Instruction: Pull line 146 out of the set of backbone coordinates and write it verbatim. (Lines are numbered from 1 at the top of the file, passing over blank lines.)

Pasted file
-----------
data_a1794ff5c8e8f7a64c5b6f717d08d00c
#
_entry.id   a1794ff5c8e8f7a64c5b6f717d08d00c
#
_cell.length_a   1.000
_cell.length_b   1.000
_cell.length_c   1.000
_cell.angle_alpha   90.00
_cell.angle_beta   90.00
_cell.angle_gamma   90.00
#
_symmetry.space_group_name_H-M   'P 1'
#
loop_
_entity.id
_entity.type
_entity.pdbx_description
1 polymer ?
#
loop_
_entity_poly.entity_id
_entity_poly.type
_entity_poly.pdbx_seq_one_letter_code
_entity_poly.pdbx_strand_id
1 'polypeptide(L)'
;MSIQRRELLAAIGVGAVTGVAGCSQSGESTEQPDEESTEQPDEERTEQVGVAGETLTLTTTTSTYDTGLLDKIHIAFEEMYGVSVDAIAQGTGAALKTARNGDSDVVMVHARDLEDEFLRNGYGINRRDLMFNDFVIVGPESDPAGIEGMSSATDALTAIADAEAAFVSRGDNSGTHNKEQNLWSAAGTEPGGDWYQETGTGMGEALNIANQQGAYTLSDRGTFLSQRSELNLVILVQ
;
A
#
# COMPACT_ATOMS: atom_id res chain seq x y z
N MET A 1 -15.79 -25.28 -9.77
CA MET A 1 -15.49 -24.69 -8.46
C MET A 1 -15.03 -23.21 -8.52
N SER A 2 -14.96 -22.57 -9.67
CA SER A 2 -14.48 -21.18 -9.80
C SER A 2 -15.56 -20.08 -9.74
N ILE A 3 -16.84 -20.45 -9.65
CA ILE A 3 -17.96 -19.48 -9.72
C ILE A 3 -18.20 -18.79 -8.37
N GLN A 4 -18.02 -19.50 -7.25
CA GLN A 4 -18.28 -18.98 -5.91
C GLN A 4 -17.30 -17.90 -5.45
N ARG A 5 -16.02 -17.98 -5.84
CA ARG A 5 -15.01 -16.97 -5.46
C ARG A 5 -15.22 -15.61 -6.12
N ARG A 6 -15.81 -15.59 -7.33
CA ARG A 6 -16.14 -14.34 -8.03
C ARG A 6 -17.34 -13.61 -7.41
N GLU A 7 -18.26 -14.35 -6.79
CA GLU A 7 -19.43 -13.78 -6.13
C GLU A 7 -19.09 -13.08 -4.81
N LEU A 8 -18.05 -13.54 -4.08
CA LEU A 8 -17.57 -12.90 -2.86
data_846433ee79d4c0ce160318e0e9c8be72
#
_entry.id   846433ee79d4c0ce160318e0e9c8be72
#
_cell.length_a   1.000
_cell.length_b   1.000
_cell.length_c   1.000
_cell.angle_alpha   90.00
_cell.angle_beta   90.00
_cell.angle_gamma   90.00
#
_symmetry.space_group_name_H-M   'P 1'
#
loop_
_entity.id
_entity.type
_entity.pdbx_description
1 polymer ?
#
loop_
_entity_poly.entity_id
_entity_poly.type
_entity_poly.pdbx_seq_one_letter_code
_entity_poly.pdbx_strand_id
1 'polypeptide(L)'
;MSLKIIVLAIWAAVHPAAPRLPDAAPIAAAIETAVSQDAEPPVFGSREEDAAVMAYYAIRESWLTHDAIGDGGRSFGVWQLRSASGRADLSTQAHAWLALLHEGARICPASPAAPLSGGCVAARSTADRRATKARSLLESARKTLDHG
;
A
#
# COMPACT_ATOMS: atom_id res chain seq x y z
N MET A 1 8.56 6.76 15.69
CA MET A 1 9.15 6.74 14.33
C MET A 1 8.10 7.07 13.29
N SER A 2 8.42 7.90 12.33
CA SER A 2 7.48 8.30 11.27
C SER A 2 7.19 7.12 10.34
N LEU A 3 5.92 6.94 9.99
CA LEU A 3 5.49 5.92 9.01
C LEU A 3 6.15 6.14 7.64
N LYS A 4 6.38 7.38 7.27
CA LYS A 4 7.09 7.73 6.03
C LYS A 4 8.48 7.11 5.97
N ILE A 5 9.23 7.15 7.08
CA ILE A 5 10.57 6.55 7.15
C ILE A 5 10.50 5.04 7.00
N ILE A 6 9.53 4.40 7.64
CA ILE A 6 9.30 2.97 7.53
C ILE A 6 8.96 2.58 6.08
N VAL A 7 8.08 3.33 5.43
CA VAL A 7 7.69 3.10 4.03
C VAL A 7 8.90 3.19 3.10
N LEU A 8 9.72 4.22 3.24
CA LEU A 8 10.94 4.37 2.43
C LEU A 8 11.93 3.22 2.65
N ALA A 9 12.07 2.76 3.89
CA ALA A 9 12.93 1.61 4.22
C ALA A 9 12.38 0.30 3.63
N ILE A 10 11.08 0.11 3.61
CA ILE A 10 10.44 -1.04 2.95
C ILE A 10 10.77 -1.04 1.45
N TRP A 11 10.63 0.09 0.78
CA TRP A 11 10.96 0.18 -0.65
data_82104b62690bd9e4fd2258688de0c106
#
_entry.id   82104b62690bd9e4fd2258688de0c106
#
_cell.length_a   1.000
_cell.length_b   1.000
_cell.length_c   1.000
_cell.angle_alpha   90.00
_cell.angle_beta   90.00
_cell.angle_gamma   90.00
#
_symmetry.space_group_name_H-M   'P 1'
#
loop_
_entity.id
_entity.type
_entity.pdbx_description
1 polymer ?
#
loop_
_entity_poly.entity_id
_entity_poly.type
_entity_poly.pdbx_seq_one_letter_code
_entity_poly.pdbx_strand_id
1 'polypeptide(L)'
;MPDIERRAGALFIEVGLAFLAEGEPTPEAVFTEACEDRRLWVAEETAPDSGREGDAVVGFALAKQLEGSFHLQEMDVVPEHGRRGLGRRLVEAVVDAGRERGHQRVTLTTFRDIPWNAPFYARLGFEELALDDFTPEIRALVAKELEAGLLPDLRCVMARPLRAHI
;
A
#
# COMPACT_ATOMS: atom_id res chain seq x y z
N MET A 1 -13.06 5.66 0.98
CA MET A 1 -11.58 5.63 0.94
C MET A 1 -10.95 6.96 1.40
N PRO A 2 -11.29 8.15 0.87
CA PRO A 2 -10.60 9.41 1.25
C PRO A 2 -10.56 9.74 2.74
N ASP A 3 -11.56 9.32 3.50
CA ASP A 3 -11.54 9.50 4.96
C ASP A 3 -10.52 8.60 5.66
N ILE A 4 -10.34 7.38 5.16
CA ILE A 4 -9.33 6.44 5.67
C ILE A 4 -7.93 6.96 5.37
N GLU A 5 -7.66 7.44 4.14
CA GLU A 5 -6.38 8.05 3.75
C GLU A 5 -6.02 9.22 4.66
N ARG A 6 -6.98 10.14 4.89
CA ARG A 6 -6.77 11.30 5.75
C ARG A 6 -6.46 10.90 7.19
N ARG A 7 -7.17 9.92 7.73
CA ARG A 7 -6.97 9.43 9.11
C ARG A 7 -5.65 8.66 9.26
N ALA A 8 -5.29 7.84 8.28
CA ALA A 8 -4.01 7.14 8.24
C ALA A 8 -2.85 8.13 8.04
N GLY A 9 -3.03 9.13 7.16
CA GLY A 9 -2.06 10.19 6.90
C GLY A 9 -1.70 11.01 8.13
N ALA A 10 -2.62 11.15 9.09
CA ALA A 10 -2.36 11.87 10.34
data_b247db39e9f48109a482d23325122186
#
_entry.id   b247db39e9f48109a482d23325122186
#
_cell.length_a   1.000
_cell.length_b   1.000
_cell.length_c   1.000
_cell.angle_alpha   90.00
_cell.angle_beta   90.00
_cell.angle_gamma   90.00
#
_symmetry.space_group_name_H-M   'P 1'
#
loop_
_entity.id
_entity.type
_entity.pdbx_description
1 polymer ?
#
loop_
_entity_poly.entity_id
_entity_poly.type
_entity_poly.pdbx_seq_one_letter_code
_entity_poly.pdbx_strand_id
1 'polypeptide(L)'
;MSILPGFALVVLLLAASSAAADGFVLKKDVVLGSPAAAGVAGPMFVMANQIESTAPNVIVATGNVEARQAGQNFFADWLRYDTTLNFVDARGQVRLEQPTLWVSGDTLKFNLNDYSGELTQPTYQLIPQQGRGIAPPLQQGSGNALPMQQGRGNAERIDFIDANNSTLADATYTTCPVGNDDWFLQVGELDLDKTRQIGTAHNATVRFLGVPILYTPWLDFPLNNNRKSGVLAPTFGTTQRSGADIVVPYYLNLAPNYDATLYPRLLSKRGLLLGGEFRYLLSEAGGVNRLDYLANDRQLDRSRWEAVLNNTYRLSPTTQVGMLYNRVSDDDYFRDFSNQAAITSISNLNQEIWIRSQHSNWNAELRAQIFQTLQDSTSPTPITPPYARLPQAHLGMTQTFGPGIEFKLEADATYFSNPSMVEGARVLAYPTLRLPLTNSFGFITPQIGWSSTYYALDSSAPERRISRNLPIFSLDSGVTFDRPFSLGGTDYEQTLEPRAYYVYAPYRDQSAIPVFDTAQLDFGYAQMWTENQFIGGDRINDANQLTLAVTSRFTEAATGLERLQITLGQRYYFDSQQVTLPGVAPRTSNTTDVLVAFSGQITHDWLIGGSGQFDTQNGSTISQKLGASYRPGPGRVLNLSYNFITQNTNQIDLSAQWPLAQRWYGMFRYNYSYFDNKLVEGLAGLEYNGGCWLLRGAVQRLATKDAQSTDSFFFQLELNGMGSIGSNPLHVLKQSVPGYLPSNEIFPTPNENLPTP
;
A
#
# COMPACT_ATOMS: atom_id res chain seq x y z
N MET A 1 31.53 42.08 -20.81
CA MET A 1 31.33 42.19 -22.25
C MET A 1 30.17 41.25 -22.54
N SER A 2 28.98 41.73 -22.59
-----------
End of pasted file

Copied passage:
N MET A 1 -13.06 5.66 0.98